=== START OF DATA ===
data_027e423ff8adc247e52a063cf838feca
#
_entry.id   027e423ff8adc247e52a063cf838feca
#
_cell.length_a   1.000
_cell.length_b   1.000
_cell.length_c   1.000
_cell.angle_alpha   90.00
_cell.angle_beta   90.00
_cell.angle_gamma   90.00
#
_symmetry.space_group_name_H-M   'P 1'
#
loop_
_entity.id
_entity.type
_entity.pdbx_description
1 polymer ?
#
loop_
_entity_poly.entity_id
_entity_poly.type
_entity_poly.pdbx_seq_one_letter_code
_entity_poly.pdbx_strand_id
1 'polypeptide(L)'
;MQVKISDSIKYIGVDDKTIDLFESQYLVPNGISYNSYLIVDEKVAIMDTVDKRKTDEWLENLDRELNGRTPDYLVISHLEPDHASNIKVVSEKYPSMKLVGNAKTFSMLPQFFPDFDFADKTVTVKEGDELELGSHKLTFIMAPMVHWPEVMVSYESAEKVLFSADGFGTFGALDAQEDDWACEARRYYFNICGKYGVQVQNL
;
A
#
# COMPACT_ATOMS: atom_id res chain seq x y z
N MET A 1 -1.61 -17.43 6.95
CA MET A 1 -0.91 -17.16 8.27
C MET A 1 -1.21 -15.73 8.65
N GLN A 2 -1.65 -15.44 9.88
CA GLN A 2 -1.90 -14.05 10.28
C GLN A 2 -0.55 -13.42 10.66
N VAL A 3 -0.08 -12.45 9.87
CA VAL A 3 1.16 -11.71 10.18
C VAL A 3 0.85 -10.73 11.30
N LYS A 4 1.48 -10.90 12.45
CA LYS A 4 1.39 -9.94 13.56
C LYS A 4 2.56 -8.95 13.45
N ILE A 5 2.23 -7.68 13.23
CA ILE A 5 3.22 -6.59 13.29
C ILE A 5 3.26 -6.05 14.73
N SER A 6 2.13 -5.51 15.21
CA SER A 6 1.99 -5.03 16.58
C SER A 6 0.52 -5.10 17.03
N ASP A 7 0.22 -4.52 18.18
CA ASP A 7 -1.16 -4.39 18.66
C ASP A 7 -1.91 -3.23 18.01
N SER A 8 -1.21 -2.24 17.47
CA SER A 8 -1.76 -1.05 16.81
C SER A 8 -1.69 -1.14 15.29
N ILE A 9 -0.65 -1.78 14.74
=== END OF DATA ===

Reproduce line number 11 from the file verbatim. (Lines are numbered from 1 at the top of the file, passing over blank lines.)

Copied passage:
#